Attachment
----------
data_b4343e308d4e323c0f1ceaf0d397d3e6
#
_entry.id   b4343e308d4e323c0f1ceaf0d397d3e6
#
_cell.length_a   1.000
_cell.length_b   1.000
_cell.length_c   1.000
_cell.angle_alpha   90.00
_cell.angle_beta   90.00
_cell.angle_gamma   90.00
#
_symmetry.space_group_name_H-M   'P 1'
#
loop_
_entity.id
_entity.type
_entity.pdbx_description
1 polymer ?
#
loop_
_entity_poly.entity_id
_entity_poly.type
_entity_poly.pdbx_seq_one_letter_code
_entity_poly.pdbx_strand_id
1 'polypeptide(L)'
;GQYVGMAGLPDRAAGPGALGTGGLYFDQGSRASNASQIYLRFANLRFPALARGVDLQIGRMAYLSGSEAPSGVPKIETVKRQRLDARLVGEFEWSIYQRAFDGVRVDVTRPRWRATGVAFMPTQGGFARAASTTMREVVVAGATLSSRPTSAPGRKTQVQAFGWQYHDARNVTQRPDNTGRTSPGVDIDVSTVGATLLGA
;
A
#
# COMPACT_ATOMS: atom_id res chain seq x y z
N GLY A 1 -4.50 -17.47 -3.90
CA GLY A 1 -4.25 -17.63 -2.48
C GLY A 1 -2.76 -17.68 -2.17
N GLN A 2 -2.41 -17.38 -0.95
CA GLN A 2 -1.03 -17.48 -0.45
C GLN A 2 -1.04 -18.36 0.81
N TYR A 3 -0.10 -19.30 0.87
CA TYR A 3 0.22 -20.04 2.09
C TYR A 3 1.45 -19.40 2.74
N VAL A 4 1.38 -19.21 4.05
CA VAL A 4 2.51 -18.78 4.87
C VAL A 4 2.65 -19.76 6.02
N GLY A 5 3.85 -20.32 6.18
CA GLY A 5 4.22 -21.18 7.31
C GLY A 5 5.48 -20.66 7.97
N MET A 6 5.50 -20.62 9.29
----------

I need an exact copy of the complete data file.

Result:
data_b4343e308d4e323c0f1ceaf0d397d3e6
#
_entry.id   b4343e308d4e323c0f1ceaf0d397d3e6
#
_cell.length_a   1.000
_cell.length_b   1.000
_cell.length_c   1.000
_cell.angle_alpha   90.00
_cell.angle_beta   90.00
_cell.angle_gamma   90.00
#
_symmetry.space_group_name_H-M   'P 1'
#
loop_
_entity.id
_entity.type
_entity.pdbx_description
1 polymer ?
#
loop_
_entity_poly.entity_id
_entity_poly.type
_entity_poly.pdbx_seq_one_letter_code
_entity_poly.pdbx_strand_id
1 'polypeptide(L)'
;GQYVGMAGLPDRAAGPGALGTGGLYFDQGSRASNASQIYLRFANLRFPALARGVDLQIGRMAYLSGSEAPSGVPKIETVKRQRLDARLVGEFEWSIYQRAFDGVRVDVTRPRWRATGVAFMPTQGGFARAASTTMREVVVAGATLSSRPTSAPGRKTQVQAFGWQYHDARNVTQRPDNTGRTSPGVDIDVSTVGATLLGA
;
A
#
# COMPACT_ATOMS: atom_id res chain seq x y z
N GLY A 1 -4.50 -17.47 -3.90
CA GLY A 1 -4.25 -17.63 -2.48
C GLY A 1 -2.76 -17.68 -2.17
N GLN A 2 -2.41 -17.38 -0.95
CA GLN A 2 -1.03 -17.48 -0.45
C GLN A 2 -1.04 -18.36 0.81
N TYR A 3 -0.10 -19.30 0.87
CA TYR A 3 0.22 -20.04 2.09
C TYR A 3 1.45 -19.40 2.74
N VAL A 4 1.38 -19.21 4.05
CA VAL A 4 2.51 -18.78 4.87
C VAL A 4 2.65 -19.76 6.02
N GLY A 5 3.85 -20.32 6.18
CA GLY A 5 4.22 -21.18 7.31
C GLY A 5 5.48 -20.66 7.97
N MET A 6 5.50 -20.62 9.29